The water level in Lake Shasta, California’s largest reservoir, had plunged to less than a third of normal by the end of last year. Then came the El Niño rainfall, which by April had tripled the volume of water in the lake. The story is similar in Trinity Lake, part of the same network of federal projects in the far northern portion of the state that regulate the flow of water to the Sacramento River on its journey south toward the Sacramento-San Joaquin River Delta and San Francisco Bay.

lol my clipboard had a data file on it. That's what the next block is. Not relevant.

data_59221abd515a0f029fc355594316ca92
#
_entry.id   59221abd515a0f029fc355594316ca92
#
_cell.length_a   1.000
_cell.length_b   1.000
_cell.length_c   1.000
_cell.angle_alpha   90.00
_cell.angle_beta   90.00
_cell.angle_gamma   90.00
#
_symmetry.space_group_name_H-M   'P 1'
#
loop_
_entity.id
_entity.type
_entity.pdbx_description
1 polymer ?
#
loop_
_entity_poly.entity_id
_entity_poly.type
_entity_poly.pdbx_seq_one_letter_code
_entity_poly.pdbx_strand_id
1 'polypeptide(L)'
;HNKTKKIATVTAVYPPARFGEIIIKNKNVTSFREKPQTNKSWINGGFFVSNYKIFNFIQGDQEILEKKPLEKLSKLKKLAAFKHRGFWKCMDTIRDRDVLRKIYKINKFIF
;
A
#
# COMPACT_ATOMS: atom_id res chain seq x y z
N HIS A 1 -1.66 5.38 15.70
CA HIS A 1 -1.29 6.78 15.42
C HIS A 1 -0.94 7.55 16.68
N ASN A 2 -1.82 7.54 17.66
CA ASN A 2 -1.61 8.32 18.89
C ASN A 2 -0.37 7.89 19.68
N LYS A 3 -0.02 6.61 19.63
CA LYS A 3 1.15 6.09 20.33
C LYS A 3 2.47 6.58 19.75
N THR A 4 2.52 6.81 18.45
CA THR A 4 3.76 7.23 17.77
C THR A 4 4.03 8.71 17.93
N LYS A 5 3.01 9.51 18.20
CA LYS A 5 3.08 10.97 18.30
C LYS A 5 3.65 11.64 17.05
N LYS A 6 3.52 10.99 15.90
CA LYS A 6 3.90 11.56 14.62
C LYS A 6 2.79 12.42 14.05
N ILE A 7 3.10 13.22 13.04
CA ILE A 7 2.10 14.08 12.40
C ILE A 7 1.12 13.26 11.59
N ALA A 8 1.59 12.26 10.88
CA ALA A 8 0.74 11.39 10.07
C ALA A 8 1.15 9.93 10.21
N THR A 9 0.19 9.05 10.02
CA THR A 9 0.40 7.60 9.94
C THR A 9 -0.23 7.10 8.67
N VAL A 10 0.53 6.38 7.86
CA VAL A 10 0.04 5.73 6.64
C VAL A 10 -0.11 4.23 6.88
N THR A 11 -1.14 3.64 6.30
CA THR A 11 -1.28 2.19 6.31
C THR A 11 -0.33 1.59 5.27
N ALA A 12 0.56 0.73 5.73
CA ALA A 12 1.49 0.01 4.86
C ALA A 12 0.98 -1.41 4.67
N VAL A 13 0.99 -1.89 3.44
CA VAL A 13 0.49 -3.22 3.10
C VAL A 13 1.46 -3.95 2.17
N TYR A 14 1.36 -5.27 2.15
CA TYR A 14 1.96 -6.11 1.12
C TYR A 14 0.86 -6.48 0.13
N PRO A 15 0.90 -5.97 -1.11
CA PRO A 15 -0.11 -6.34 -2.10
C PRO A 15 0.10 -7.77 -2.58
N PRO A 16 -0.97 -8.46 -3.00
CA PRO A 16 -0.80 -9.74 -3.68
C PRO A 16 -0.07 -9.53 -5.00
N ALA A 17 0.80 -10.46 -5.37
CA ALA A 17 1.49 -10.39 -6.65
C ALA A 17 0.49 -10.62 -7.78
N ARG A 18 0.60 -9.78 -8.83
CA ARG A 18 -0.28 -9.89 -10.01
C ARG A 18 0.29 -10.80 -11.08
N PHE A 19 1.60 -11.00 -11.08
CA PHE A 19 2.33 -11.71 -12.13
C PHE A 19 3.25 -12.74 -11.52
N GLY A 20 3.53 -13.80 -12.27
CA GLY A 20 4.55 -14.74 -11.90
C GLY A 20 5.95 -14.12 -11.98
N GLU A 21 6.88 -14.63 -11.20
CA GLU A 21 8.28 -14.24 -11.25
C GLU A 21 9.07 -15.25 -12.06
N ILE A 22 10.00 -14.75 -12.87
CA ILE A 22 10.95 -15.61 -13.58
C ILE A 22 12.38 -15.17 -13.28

In the northern Sierra, water levels were also perilously low in the state’s second-largest reservoir, Lake Oroville on the Feather River. But snowmelt in that region has revived the lake and given some relief to the State Water Project, which also controls the water that eventually finds its way down the Sacramento River – and into the delta and the California Aqueduct, down the San Joaquin Valley, over the Tehachapi Mountains and into Southern California. If only it were that simple.